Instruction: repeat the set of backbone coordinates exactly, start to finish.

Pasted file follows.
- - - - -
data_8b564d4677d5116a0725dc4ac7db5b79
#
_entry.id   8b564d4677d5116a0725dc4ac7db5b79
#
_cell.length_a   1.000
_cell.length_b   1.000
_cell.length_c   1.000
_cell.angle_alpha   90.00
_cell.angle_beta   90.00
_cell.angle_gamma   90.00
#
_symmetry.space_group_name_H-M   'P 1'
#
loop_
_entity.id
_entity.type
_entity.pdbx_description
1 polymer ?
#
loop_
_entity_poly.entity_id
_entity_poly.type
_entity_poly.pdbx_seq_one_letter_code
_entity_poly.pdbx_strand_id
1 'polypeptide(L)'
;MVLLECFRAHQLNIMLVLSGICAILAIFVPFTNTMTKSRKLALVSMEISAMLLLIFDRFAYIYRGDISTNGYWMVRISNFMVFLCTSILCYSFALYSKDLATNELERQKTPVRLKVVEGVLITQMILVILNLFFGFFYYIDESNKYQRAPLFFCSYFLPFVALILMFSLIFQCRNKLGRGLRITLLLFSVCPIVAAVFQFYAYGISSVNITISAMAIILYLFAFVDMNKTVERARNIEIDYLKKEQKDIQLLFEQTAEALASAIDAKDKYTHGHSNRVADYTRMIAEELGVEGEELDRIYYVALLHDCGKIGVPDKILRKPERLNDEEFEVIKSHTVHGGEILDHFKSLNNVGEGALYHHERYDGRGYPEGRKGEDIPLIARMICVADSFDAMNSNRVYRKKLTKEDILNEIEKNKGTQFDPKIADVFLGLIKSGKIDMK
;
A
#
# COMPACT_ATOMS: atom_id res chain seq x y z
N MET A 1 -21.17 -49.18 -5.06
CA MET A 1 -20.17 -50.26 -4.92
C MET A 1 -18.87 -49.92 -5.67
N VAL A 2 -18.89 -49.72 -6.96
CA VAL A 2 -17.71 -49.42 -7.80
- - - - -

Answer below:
data_8b564d4677d5116a0725dc4ac7db5b79
#
_entry.id   8b564d4677d5116a0725dc4ac7db5b79
#
_cell.length_a   1.000
_cell.length_b   1.000
_cell.length_c   1.000
_cell.angle_alpha   90.00
_cell.angle_beta   90.00
_cell.angle_gamma   90.00
#
_symmetry.space_group_name_H-M   'P 1'
#
loop_
_entity.id
_entity.type
_entity.pdbx_description
1 polymer ?
#
loop_
_entity_poly.entity_id
_entity_poly.type
_entity_poly.pdbx_seq_one_letter_code
_entity_poly.pdbx_strand_id
1 'polypeptide(L)'
;MVLLECFRAHQLNIMLVLSGICAILAIFVPFTNTMTKSRKLALVSMEISAMLLLIFDRFAYIYRGDISTNGYWMVRISNFMVFLCTSILCYSFALYSKDLATNELERQKTPVRLKVVEGVLITQMILVILNLFFGFFYYIDESNKYQRAPLFFCSYFLPFVALILMFSLIFQCRNKLGRGLRITLLLFSVCPIVAAVFQFYAYGISSVNITISAMAIILYLFAFVDMNKTVERARNIEIDYLKKEQKDIQLLFEQTAEALASAIDAKDKYTHGHSNRVADYTRMIAEELGVEGEELDRIYYVALLHDCGKIGVPDKILRKPERLNDEEFEVIKSHTVHGGEILDHFKSLNNVGEGALYHHERYDGRGYPEGRKGEDIPLIARMICVADSFDAMNSNRVYRKKLTKEDILNEIEKNKGTQFDPKIADVFLGLIKSGKIDMK
;
A
#
# COMPACT_ATOMS: atom_id res chain seq x y z
N MET A 1 -21.17 -49.18 -5.06
CA MET A 1 -20.17 -50.26 -4.92
C MET A 1 -18.87 -49.92 -5.67
N VAL A 2 -18.89 -49.72 -6.96
CA VAL A 2 -17.71 -49.42 -7.80